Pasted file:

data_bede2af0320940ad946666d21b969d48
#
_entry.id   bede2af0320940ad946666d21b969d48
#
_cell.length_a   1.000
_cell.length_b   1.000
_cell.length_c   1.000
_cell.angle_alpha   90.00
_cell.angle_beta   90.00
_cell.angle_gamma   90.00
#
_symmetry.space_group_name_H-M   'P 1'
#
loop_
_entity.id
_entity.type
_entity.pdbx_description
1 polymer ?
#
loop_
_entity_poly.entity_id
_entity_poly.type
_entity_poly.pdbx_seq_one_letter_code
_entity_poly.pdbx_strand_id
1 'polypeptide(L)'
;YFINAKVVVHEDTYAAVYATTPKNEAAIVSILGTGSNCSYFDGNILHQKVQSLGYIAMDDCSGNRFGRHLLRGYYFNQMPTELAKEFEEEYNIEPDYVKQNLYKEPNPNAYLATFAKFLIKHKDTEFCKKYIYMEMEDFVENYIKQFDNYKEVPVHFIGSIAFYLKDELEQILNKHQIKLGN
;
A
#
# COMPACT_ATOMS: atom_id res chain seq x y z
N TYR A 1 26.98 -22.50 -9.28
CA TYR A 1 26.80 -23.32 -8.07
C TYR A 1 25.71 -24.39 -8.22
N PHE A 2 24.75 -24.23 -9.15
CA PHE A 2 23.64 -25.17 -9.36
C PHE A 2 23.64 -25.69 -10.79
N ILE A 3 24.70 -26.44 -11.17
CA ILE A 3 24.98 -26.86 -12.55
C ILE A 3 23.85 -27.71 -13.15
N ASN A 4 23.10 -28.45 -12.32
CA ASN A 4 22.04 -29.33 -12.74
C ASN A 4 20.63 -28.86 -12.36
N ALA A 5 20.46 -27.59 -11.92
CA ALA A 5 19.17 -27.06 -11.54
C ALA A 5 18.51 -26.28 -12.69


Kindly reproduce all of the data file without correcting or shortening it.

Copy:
data_bede2af0320940ad946666d21b969d48
#
_entry.id   bede2af0320940ad946666d21b969d48
#
_cell.length_a   1.000
_cell.length_b   1.000
_cell.length_c   1.000
_cell.angle_alpha   90.00
_cell.angle_beta   90.00
_cell.angle_gamma   90.00
#
_symmetry.space_group_name_H-M   'P 1'
#
loop_
_entity.id
_entity.type
_entity.pdbx_description
1 polymer ?
#
loop_
_entity_poly.entity_id
_entity_poly.type
_entity_poly.pdbx_seq_one_letter_code
_entity_poly.pdbx_strand_id
1 'polypeptide(L)'
;YFINAKVVVHEDTYAAVYATTPKNEAAIVSILGTGSNCSYFDGNILHQKVQSLGYIAMDDCSGNRFGRHLLRGYYFNQMPTELAKEFEEEYNIEPDYVKQNLYKEPNPNAYLATFAKFLIKHKDTEFCKKYIYMEMEDFVENYIKQFDNYKEVPVHFIGSIAFYLKDELEQILNKHQIKLGN
;
A
#
# COMPACT_ATOMS: atom_id res chain seq x y z
N TYR A 1 26.98 -22.50 -9.28
CA TYR A 1 26.80 -23.32 -8.07
C TYR A 1 25.71 -24.39 -8.22
N PHE A 2 24.75 -24.23 -9.15
CA PHE A 2 23.64 -25.17 -9.36
C PHE A 2 23.64 -25.69 -10.79
N ILE A 3 24.70 -26.44 -11.17
CA ILE A 3 24.98 -26.86 -12.55
C ILE A 3 23.85 -27.71 -13.15
N ASN A 4 23.10 -28.45 -12.32
CA ASN A 4 22.04 -29.33 -12.74
C ASN A 4 20.63 -28.86 -12.36
N ALA A 5 20.46 -27.59 -11.92
CA ALA A 5 19.17 -27.06 -11.54
C ALA A 5 18.51 -26.28 -12.69